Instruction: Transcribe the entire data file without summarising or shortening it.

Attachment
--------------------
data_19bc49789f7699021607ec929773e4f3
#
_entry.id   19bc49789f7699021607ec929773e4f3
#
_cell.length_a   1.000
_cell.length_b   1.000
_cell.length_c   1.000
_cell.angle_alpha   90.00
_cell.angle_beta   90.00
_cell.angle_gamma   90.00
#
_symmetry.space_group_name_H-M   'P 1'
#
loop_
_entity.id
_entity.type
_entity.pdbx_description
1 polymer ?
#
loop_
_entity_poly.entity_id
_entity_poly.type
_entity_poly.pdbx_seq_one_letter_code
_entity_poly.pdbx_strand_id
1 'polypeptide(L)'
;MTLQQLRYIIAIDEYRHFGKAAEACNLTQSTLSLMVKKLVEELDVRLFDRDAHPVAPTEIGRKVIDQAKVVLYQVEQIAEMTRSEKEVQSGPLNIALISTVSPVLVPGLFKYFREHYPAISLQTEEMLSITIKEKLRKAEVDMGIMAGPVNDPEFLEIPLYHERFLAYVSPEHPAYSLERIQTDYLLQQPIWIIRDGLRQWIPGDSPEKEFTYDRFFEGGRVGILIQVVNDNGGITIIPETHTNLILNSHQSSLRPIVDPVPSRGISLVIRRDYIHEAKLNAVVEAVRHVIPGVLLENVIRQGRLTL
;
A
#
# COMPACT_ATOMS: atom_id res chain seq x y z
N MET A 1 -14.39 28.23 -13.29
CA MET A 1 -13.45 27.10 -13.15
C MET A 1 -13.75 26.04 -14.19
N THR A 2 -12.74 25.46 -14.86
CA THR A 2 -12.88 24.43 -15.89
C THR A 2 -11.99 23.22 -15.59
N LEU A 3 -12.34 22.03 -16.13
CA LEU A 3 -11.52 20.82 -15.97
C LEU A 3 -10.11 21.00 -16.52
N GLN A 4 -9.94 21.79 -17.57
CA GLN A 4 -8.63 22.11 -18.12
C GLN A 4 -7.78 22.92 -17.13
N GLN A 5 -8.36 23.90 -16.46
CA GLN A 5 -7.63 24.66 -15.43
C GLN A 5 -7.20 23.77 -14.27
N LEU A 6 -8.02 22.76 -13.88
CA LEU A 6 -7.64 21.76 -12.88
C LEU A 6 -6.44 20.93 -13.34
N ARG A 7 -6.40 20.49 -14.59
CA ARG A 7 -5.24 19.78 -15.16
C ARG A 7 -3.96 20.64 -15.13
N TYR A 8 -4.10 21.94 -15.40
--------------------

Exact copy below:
data_19bc49789f7699021607ec929773e4f3
#
_entry.id   19bc49789f7699021607ec929773e4f3
#
_cell.length_a   1.000
_cell.length_b   1.000
_cell.length_c   1.000
_cell.angle_alpha   90.00
_cell.angle_beta   90.00
_cell.angle_gamma   90.00
#
_symmetry.space_group_name_H-M   'P 1'
#
loop_
_entity.id
_entity.type
_entity.pdbx_description
1 polymer ?
#
loop_
_entity_poly.entity_id
_entity_poly.type
_entity_poly.pdbx_seq_one_letter_code
_entity_poly.pdbx_strand_id
1 'polypeptide(L)'
;MTLQQLRYIIAIDEYRHFGKAAEACNLTQSTLSLMVKKLVEELDVRLFDRDAHPVAPTEIGRKVIDQAKVVLYQVEQIAEMTRSEKEVQSGPLNIALISTVSPVLVPGLFKYFREHYPAISLQTEEMLSITIKEKLRKAEVDMGIMAGPVNDPEFLEIPLYHERFLAYVSPEHPAYSLERIQTDYLLQQPIWIIRDGLRQWIPGDSPEKEFTYDRFFEGGRVGILIQVVNDNGGITIIPETHTNLILNSHQSSLRPIVDPVPSRGISLVIRRDYIHEAKLNAVVEAVRHVIPGVLLENVIRQGRLTL
;
A
#
# COMPACT_ATOMS: atom_id res chain seq x y z
N MET A 1 -14.39 28.23 -13.29
CA MET A 1 -13.45 27.10 -13.15
C MET A 1 -13.75 26.04 -14.19
N THR A 2 -12.74 25.46 -14.86
CA THR A 2 -12.88 24.43 -15.89
C THR A 2 -11.99 23.22 -15.59
N LEU A 3 -12.34 22.03 -16.13
CA LEU A 3 -11.52 20.82 -15.97
C LEU A 3 -10.11 21.00 -16.52
N GLN A 4 -9.94 21.79 -17.57
CA GLN A 4 -8.63 22.11 -18.12
C GLN A 4 -7.78 22.92 -17.13
N GLN A 5 -8.36 23.90 -16.46
CA GLN A 5 -7.63 24.66 -15.43
C GLN A 5 -7.20 23.77 -14.27
N LEU A 6 -8.02 22.76 -13.88
CA LEU A 6 -7.64 21.76 -12.88
C LEU A 6 -6.44 20.93 -13.34
N ARG A 7 -6.40 20.49 -14.59
CA ARG A 7 -5.24 19.78 -15.16
C ARG A 7 -3.96 20.64 -15.13
N TYR A 8 -4.10 21.94 -15.40